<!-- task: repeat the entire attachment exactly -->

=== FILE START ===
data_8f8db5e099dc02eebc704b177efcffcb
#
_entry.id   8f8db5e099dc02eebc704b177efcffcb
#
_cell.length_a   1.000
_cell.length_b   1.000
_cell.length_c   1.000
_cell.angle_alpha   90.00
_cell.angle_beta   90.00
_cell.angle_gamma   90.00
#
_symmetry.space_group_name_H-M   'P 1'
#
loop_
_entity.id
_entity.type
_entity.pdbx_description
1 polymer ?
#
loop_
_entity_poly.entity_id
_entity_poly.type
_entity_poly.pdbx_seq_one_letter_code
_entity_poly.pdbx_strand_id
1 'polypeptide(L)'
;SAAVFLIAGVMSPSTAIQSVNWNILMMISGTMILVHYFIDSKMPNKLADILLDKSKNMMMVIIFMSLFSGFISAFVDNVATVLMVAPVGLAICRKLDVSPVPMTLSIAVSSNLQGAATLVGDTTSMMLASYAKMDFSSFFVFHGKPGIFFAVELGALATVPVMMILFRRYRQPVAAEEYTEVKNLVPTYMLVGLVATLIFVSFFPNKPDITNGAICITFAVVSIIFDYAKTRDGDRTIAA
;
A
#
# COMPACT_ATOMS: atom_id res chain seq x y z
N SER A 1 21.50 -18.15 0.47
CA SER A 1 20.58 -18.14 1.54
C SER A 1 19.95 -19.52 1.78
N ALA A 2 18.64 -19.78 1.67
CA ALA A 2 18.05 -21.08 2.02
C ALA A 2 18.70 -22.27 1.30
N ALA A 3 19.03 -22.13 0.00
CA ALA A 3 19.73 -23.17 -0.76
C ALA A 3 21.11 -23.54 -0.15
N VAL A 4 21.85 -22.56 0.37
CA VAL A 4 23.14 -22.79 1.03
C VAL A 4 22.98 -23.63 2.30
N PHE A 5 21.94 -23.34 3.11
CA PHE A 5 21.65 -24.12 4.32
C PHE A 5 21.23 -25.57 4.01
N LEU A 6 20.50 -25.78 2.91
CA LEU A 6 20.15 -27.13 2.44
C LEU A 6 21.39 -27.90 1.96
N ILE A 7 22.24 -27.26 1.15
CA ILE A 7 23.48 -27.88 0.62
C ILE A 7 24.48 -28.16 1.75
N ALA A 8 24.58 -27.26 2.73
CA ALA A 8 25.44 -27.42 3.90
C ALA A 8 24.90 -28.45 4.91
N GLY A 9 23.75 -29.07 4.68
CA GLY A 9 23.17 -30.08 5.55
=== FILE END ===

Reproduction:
data_8f8db5e099dc02eebc704b177efcffcb
#
_entry.id   8f8db5e099dc02eebc704b177efcffcb
#
_cell.length_a   1.000
_cell.length_b   1.000
_cell.length_c   1.000
_cell.angle_alpha   90.00
_cell.angle_beta   90.00
_cell.angle_gamma   90.00
#
_symmetry.space_group_name_H-M   'P 1'
#
loop_
_entity.id
_entity.type
_entity.pdbx_description
1 polymer ?
#
loop_
_entity_poly.entity_id
_entity_poly.type
_entity_poly.pdbx_seq_one_letter_code
_entity_poly.pdbx_strand_id
1 'polypeptide(L)'
;SAAVFLIAGVMSPSTAIQSVNWNILMMISGTMILVHYFIDSKMPNKLADILLDKSKNMMMVIIFMSLFSGFISAFVDNVATVLMVAPVGLAICRKLDVSPVPMTLSIAVSSNLQGAATLVGDTTSMMLASYAKMDFSSFFVFHGKPGIFFAVELGALATVPVMMILFRRYRQPVAAEEYTEVKNLVPTYMLVGLVATLIFVSFFPNKPDITNGAICITFAVVSIIFDYAKTRDGDRTIAA
;
A
#
# COMPACT_ATOMS: atom_id res chain seq x y z
N SER A 1 21.50 -18.15 0.47
CA SER A 1 20.58 -18.14 1.54
C SER A 1 19.95 -19.52 1.78
N ALA A 2 18.64 -19.78 1.67
CA ALA A 2 18.05 -21.08 2.02
C ALA A 2 18.70 -22.27 1.30
N ALA A 3 19.03 -22.13 0.00
CA ALA A 3 19.73 -23.17 -0.76
C ALA A 3 21.11 -23.54 -0.15
N VAL A 4 21.85 -22.56 0.37
CA VAL A 4 23.14 -22.79 1.03
C VAL A 4 22.98 -23.63 2.30
N PHE A 5 21.94 -23.34 3.11
CA PHE A 5 21.65 -24.12 4.32
C PHE A 5 21.23 -25.57 4.01
N LEU A 6 20.50 -25.78 2.91
CA LEU A 6 20.15 -27.13 2.44
C LEU A 6 21.39 -27.90 1.96
N ILE A 7 22.24 -27.26 1.15
CA ILE A 7 23.48 -27.88 0.62
C ILE A 7 24.48 -28.16 1.75
N ALA A 8 24.58 -27.26 2.73
CA ALA A 8 25.44 -27.42 3.90
C ALA A 8 24.90 -28.45 4.91
N GLY A 9 23.75 -29.07 4.68
CA GLY A 9 23.17 -30.08 5.55